In his dissertation Sebastian provided three contributions to better understand the neurocognitive underpinnings of individual differences in moral decision-making. First, it provides reconciliation of a long-standing debate in the literature on the role of cognitive control in (dis)honesty. Second, he contributed by identifying stable neural markers that can be used to predict individual differences in (dis)honesty. Lastly, Sebastian provided a behavioral paradigm that can be used to inconspicuously measure voluntary, spontaneous and repeated cheating on a trial-by-trial basis in the MRI scanner or while recording EEG.
In his dissertation ‘Cost Allocation in Collaborative Transportation’ Mathijs van Zon considered a centralised horizontal collaboration between logistic service providers that is governed by a third party. He focused on how to determine a stable allocation of the overall cost or profit among the logistic service providers. Second, Mathijs focused on a centralised horizontal collaboration that is not governed by a third party. He studied this setting both analytically and numerically for collaborations in transportation, and provided insights into the value of the quality of an algorithm in collaborations.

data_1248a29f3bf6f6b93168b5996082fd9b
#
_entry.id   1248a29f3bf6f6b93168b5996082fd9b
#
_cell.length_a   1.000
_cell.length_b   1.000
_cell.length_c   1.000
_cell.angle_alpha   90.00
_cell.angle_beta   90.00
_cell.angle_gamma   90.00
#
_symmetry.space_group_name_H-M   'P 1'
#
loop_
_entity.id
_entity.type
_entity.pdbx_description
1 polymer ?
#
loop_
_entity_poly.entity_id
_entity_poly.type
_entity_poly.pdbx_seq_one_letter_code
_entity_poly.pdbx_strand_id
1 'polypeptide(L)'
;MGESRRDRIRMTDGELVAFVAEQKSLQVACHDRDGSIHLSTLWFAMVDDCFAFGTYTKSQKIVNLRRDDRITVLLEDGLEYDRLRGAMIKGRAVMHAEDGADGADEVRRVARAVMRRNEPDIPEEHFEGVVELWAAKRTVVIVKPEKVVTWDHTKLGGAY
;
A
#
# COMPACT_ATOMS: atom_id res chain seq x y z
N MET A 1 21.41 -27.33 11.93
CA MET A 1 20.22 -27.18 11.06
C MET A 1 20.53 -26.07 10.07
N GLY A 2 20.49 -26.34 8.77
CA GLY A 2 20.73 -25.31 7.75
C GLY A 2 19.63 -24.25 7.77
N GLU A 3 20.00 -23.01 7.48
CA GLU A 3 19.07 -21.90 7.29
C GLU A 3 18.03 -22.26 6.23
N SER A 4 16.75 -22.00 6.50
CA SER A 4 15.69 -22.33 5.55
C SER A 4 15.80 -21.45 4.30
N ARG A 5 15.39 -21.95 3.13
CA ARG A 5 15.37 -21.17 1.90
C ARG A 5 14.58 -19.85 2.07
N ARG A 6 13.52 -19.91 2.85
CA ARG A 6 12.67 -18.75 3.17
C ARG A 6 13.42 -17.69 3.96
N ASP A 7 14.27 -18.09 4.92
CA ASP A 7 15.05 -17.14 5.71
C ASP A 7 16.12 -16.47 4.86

In his dissertation Sebastian examined how changes to the information landscape affect the quality of information reported by companies, its dissemination in capital markets, and investors’ processing of the information. In particular, Sebastian investigated experimentally how public scrutiny of companies, changes to the structure of transaction fees, and the framing of company disclosure affect capital market communications.
In his dissertation Cristian Stet put forward a series of four studies which scrutinise the flexibility of power markets in relation to the growing supply from variable renewable sources. The dissertation teaches us that supply from variable renewable sources affects the flexibility needs of a power market by changing the probability distribution function of power prices and altering the relation between forward and spot power prices, reducing the power price forward premium.
In his dissertation Viktor Koritarov dealed with the integration of Regulatory Focus Theory and Framing Theory into the standard Situational Crisis Communication Theory model (SCCT). Three related papers, using experimental design, deconstruct the basic principles of the SCCT model and show that they can be rearranged into a more effective contingency model.
In his dissertation Mohammad Ansarin detailed the influence of growing D-RES on the equity and economic efficiency of electricity tariffs. Newer time-based pricing schemes are necessary to prevent high (and probably undesirable) inefficiency and inequity within and between household populations. Installing smart meters is a prerequisite for these tariffs. Using extra meters at the generation resource simplify paying for D-RES generation, but the improvements for inequity are comparatively small.